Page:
Auckland health authorities are urgently recruiting more contact trackers as the national system reaches capacity just five days into the outbreak.
The tracers are vital to the Covid-19 response because they are able to isolate people who have been in contact with the virus before they can infect others.
Laboratories, testing sites and vaccination centers are also struggling as the health system struggles to keep up with the incursion of the Delta.
Chief Health Officer Dr. Ashley Bloomfield said the country’s contact tracing system was working 100 percent, with its Covid surge plan in full use.
Auckland, home to the vast majority of the 8,667 contacts identified so far, is now searching for more bookmarks.
University of Auckland Professor of Public Health Colin Tukuitonga is working with Auckland Regional Public Health to help find them.
It was an illustration of the pressure the system was under, he said.
Before the Delta, many of those who attended large gatherings would have been considered casual contacts, but the infectious strain had taken tracking to a new level and the numbers meant everything took longer, he said.
“Each individual who is on the contact list must be contacted and their situation must be determined, explored and investigated to see what kind of risks they are at,” he said.
The work was incredibly demanding and the teams were doing a tremendous job, he said.
Tukuitonga especially hoped to find trained Pacific trackers for the new Samoa Assembly of God location of interest in Māngere..
More people needed to be trained in the long term, from all of Auckland’s diverse backgrounds, but that took time, he said.
It’s not just the contact tracers that feel the tension.
The testers have gone wild, with record numbers made in recent days and people sitting for hours in their cars.
Auckland ear, nose and throat surgeon David Grayson found himself engaging with swabs at a community testing center.
He had come to support his colleagues at the Waitematā District Board of Health by handing out cookies and water, but when they realized how well he knew his way, they recruited him to help.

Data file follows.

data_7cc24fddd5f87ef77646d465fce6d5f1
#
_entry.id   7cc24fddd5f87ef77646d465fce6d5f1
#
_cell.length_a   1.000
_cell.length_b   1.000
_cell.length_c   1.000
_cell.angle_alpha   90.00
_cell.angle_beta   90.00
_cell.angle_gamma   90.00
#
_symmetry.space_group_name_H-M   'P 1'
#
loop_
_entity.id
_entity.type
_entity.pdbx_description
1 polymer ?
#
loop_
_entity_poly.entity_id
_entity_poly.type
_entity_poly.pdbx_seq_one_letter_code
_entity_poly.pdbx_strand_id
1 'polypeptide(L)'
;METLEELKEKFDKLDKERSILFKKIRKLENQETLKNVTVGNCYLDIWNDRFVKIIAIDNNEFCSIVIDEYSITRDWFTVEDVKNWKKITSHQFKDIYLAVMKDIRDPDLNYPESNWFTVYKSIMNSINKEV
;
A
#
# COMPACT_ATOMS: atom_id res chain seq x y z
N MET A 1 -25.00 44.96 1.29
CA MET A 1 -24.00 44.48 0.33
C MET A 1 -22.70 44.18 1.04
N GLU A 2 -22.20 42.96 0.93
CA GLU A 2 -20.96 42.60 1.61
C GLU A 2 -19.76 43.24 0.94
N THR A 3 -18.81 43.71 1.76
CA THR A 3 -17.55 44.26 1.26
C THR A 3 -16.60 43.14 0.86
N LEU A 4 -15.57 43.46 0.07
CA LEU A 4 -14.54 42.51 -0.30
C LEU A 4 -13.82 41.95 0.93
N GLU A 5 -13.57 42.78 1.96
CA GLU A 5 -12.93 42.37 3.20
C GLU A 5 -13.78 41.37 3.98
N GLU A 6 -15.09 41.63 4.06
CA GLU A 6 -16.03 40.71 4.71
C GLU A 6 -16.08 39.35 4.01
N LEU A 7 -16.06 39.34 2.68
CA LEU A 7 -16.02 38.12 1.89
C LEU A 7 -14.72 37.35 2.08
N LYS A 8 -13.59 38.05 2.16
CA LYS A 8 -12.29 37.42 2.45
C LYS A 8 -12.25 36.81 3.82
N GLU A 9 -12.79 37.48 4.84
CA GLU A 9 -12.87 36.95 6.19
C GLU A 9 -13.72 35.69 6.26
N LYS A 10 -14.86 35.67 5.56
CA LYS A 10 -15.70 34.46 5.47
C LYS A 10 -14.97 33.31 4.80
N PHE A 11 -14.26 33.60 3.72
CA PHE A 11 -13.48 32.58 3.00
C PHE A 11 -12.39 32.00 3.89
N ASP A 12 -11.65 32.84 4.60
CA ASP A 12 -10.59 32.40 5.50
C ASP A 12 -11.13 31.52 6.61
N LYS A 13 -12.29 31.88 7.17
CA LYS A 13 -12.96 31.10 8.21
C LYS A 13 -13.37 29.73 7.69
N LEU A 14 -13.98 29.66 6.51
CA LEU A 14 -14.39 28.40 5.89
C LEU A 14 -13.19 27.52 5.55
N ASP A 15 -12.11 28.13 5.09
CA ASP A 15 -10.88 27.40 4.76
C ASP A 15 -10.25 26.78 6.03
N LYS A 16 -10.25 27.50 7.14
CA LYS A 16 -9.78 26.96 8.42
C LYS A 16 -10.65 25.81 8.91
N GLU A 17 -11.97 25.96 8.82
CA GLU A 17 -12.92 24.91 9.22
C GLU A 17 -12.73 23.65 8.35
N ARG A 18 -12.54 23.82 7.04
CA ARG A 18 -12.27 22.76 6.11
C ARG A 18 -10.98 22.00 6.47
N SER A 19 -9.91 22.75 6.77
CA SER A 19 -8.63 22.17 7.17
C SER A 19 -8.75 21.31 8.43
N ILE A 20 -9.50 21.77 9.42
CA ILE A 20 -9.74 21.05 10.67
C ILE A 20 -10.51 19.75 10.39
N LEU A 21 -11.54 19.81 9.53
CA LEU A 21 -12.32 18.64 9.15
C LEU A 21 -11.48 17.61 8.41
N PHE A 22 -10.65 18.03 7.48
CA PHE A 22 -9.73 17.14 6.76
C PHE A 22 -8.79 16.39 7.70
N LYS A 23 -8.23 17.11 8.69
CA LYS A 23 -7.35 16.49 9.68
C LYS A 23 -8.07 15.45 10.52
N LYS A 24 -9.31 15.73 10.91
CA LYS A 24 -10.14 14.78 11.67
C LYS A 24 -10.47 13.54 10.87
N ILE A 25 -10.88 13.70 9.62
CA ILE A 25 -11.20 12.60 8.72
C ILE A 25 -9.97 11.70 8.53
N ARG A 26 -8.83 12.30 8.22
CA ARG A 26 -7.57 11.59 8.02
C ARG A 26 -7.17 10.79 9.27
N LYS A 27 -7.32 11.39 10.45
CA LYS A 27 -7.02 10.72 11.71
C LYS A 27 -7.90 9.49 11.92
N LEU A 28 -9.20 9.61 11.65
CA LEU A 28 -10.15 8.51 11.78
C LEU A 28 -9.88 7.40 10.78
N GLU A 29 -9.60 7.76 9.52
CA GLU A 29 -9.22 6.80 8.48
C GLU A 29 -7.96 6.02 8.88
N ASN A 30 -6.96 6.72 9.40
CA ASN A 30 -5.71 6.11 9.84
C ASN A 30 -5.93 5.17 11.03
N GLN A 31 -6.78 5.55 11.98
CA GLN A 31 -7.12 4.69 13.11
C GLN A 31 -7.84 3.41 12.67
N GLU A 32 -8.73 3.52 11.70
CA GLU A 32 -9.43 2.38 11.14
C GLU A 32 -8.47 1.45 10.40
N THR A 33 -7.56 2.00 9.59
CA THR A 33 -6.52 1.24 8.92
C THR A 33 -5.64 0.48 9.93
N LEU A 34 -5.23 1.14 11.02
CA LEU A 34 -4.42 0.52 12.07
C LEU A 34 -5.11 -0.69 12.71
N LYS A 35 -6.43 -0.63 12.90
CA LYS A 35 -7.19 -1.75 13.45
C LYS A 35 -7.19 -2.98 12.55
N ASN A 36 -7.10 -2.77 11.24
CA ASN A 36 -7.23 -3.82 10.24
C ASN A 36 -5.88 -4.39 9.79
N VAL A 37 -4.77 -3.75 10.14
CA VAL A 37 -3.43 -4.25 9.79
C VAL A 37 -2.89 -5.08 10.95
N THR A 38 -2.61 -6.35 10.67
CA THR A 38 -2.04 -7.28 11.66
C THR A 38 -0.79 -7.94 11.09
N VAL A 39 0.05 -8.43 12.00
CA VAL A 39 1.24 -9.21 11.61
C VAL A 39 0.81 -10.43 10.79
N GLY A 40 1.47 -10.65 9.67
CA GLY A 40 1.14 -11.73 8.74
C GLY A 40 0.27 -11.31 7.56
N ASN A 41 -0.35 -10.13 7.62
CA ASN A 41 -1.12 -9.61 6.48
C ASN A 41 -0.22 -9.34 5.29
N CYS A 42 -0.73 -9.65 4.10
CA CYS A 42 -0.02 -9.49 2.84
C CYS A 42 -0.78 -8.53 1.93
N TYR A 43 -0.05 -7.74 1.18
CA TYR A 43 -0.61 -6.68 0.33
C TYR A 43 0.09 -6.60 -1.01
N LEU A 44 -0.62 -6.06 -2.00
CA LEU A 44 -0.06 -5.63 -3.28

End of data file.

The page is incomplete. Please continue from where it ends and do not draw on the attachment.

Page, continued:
It gave him extra appreciation for the evaluators and those waiting in line, he said.
“It is quite disheartening to look up thinking that you are moving forward and see the long line of cars, but I am really surprised, the public is so patient,” he said.
At the other end of all those tests, labs are under pressure.
An Auckland worker and Apex lab worker chairman Brian Raill said they were “shocked.”
They had gone from processing roughly 500 tests a day to 3,000, with batches arriving late into the night.
Some people waited days for his results and he urged them to be patient.
They had reorganized the shifts and recruited additional helpers, but he hoped the situation would ease as the blockade came into effect.
The kaiwhakahaere nurses union Kerri Nuku said many nurses were feeling the strain throughout the healthcare system that was already plagued by a shortage of nurses.
Some vaccinated nurses were concerned after being granted an exemption to return to work even though they were case contacts.
“Certainly, for us, it indicates understaffing and maybe this is an … attempt to try and level that,” he said.
While many nurses enjoyed helping out to help keep the country safe, others felt different under Delta and wanted to wait for the outbreak to protect their families.
The country needed a better response plan for the next incursion, he said.